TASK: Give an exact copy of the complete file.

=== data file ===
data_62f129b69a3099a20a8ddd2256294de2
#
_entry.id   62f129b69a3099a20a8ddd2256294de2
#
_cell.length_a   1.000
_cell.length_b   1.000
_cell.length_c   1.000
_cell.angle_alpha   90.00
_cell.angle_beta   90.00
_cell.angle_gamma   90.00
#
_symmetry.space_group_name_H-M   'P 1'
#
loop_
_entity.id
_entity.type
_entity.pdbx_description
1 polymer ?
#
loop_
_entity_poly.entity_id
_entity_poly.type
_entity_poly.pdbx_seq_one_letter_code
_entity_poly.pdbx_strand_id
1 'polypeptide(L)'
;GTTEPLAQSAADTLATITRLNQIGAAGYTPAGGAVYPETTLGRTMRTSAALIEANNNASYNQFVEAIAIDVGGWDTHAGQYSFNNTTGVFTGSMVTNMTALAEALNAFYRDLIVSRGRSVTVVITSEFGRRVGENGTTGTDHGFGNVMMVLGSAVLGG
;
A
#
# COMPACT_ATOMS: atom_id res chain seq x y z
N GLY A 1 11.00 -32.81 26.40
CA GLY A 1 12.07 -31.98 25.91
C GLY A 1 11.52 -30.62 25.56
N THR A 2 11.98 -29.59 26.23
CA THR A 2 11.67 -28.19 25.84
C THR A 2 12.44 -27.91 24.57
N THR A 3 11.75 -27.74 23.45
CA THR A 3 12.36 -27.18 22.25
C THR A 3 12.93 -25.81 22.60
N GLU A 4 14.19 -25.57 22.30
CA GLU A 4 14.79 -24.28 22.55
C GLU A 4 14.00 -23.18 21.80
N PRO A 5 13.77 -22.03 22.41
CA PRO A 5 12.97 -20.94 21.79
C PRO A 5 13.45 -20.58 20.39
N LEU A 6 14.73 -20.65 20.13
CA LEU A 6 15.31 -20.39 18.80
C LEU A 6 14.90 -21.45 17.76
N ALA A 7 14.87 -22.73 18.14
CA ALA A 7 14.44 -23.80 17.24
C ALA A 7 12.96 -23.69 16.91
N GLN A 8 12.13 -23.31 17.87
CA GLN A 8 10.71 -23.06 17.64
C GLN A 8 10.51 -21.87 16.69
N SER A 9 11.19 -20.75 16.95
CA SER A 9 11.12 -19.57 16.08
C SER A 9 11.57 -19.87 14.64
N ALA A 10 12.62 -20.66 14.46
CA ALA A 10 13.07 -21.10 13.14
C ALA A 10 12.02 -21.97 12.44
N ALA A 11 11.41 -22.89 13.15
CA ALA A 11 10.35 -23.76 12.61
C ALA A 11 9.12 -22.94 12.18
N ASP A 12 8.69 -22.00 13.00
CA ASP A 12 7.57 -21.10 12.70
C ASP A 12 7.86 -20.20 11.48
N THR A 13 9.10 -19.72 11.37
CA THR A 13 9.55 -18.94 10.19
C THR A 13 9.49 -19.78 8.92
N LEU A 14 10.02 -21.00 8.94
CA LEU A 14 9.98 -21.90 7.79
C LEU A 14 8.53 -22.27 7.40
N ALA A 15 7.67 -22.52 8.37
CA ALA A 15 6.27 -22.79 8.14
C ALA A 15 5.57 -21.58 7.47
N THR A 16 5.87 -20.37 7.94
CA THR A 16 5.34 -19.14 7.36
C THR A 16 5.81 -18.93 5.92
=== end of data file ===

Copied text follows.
data_62f129b69a3099a20a8ddd2256294de2
#
_entry.id   62f129b69a3099a20a8ddd2256294de2
#
_cell.length_a   1.000
_cell.length_b   1.000
_cell.length_c   1.000
_cell.angle_alpha   90.00
_cell.angle_beta   90.00
_cell.angle_gamma   90.00
#
_symmetry.space_group_name_H-M   'P 1'
#
loop_
_entity.id
_entity.type
_entity.pdbx_description
1 polymer ?
#
loop_
_entity_poly.entity_id
_entity_poly.type
_entity_poly.pdbx_seq_one_letter_code
_entity_poly.pdbx_strand_id
1 'polypeptide(L)'
;GTTEPLAQSAADTLATITRLNQIGAAGYTPAGGAVYPETTLGRTMRTSAALIEANNNASYNQFVEAIAIDVGGWDTHAGQYSFNNTTGVFTGSMVTNMTALAEALNAFYRDLIVSRGRSVTVVITSEFGRRVGENGTTGTDHGFGNVMMVLGSAVLGG
;
A
#
# COMPACT_ATOMS: atom_id res chain seq x y z
N GLY A 1 11.00 -32.81 26.40
CA GLY A 1 12.07 -31.98 25.91
C GLY A 1 11.52 -30.62 25.56
N THR A 2 11.98 -29.59 26.23
CA THR A 2 11.67 -28.19 25.84
C THR A 2 12.44 -27.91 24.57
N THR A 3 11.75 -27.74 23.45
CA THR A 3 12.36 -27.18 22.25
C THR A 3 12.93 -25.81 22.60
N GLU A 4 14.19 -25.57 22.30
CA GLU A 4 14.79 -24.28 22.55
C GLU A 4 14.00 -23.18 21.80
N PRO A 5 13.77 -22.03 22.41
CA PRO A 5 12.97 -20.94 21.79
C PRO A 5 13.45 -20.58 20.39
N LEU A 6 14.73 -20.65 20.13
CA LEU A 6 15.31 -20.39 18.80
C LEU A 6 14.90 -21.45 17.76
N ALA A 7 14.87 -22.73 18.14
CA ALA A 7 14.44 -23.80 17.24
C ALA A 7 12.96 -23.69 16.91
N GLN A 8 12.13 -23.31 17.87
CA GLN A 8 10.71 -23.06 17.64
C GLN A 8 10.51 -21.87 16.69
N SER A 9 11.19 -20.75 16.95
CA SER A 9 11.12 -19.57 16.08
C SER A 9 11.57 -19.87 14.64
N ALA A 10 12.62 -20.66 14.46
CA ALA A 10 13.07 -21.10 13.14
C ALA A 10 12.02 -21.97 12.44
N ALA A 11 11.41 -22.89 13.15
CA ALA A 11 10.35 -23.76 12.61
C ALA A 11 9.12 -22.94 12.18
N ASP A 12 8.69 -22.00 13.00
CA ASP A 12 7.57 -21.10 12.70
C ASP A 12 7.86 -20.20 11.48
N THR A 13 9.10 -19.72 11.37
CA THR A 13 9.55 -18.94 10.19
C THR A 13 9.49 -19.78 8.92
N LEU A 14 10.02 -21.00 8.94
CA LEU A 14 9.98 -21.90 7.79
C LEU A 14 8.53 -22.27 7.40
N ALA A 15 7.67 -22.52 8.37
CA ALA A 15 6.27 -22.79 8.14
C ALA A 15 5.57 -21.58 7.47
N THR A 16 5.87 -20.37 7.94
CA THR A 16 5.34 -19.14 7.36
C THR A 16 5.81 -18.93 5.92